Why Hospital Blogs Fail

They don’t have to fail, but here’s why the do:

  • Fear of failure
  • The word “blog” – it’s ugly and to conservative enterprise peeps evokes something of Dungeons & Dragons
  • The false belief that hospitals don’t have any stories, in spite of the hundreds that happen everyday which the staff, the people they serve and the family members who love them would happily share if simply asked
  • Reliance on Twitter and Facebook
  • Twitter? Why hate on Twitter? Twitter gives the illusion that longer content is dead. Plus it encourages creative laziness. (I’ve earned full rights to critique Twitter btw.)
  • Incomplete communications strategies – or lack of any cohesive strategy.
  • Overstating the risks of HIPAA while understating the risks of never being found in Google
  • Misunderstanding the role of blogging in communications
  • Lack of long-term investment discipline
  • Lack of resources – more specifically: lack of resourceful use of resources
  • Lack of confidence
  • Lack of desire

You can be trained to overcome all of the above…except…

…all except the last one. That’s the one can’t be instilled.

But if it’s there, it can be enkindled.

Desire for excellence burns down all obstacles.

That’s true in nursing; that’s true in medicine; and that’s true in communications.

The real failure of blogging – and the resulting skills needed in today’s communications gained from blogging – is a failure to understand today’s behavioral economics.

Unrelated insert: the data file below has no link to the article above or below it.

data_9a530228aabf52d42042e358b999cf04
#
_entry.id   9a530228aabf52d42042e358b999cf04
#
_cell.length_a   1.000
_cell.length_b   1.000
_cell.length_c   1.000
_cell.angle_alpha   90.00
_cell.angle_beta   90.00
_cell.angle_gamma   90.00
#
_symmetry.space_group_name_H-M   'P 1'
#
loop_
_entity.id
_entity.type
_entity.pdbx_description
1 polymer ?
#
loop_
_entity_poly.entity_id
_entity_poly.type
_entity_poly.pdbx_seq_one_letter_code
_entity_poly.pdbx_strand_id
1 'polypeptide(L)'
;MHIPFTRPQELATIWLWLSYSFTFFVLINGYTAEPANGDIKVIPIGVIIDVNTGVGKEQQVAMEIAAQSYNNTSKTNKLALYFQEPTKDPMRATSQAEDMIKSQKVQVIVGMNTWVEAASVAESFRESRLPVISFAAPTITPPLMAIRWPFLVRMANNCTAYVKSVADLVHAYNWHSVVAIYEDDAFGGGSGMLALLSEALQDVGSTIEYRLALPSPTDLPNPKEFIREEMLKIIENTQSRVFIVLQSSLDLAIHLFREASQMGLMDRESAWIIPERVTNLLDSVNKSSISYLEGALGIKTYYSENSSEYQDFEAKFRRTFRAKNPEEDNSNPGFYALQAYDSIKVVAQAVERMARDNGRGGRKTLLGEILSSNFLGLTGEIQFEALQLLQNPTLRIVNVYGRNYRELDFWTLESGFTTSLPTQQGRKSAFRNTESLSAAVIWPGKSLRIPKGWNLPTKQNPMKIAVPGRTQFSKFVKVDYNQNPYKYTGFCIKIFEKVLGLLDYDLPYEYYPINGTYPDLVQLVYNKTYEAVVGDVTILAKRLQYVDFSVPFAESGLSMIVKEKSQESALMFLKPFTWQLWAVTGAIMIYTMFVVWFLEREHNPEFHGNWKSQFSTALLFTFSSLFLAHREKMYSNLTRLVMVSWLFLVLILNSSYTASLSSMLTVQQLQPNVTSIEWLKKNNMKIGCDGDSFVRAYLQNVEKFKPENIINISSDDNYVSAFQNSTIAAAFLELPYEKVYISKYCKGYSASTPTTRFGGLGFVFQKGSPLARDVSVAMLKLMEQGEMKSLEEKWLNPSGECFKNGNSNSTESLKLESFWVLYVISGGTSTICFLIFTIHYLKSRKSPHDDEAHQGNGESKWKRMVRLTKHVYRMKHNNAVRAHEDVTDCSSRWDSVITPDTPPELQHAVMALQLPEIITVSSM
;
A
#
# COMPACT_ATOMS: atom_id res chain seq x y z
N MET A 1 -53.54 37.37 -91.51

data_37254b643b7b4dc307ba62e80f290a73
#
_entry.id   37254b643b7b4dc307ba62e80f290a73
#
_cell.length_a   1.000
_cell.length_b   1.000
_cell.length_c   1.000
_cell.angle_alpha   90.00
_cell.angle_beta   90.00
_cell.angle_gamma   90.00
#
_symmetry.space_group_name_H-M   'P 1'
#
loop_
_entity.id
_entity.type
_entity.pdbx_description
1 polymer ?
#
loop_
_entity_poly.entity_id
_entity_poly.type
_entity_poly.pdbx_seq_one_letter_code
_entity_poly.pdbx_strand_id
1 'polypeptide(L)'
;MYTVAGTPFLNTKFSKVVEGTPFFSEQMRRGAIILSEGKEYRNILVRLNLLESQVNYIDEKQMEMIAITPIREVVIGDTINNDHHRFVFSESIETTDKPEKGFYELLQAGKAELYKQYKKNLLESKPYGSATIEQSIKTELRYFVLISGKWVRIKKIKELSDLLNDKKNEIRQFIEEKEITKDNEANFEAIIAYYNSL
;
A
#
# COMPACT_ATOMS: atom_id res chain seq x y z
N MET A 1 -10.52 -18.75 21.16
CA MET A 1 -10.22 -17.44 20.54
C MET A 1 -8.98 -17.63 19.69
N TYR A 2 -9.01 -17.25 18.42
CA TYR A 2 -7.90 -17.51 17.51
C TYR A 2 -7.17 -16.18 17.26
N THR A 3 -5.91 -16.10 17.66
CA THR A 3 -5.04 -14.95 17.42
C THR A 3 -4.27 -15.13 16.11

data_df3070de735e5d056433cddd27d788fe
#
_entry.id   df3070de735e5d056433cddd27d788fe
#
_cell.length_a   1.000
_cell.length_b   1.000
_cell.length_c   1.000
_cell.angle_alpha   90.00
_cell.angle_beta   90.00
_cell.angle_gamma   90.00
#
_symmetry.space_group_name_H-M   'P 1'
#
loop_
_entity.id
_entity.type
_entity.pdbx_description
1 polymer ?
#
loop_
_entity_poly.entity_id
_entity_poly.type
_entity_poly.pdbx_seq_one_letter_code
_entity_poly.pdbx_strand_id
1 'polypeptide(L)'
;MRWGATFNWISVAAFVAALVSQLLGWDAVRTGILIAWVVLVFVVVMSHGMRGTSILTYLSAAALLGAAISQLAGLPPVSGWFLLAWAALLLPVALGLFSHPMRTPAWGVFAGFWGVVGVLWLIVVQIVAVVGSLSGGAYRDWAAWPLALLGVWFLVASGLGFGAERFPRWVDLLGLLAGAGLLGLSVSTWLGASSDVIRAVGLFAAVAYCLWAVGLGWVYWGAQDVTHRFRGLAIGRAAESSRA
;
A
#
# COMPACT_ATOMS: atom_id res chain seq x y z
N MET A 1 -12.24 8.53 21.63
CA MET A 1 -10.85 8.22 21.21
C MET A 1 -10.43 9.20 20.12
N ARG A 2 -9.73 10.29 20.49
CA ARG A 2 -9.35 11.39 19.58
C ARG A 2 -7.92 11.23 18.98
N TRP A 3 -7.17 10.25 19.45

You don’t own your tweets. You don’t own your Facebook updates.

The only thing you can own on the Web is your own domain.

Why on earth would you willingly leave your only home abandoned and failed?



0 Replies to “Why Hospital Blogs Fail”

    1. *Interesting* comment

      Thrive: Children’s Hospital Boston – http://childrenshospitalblog.org/

      Running a Hospital (Now Not Running a Hospital – before he stepped down as CEO, Paul Levy actively blogged) – http://runningahospital.blogspot.com/

      Cincinnati Children’s – http://cincinnatichildrensblog.org/

      Generally, hospital blogging still has to evolve. The problem now, is that more and more people are going real-time, which may tempt many to write-off any attempt at traditional blogging.


  1. An other very good piece Phil! It reminds me of another post you had written last year or even before about how to pitch healthcare providers on including social media in their daily practice.

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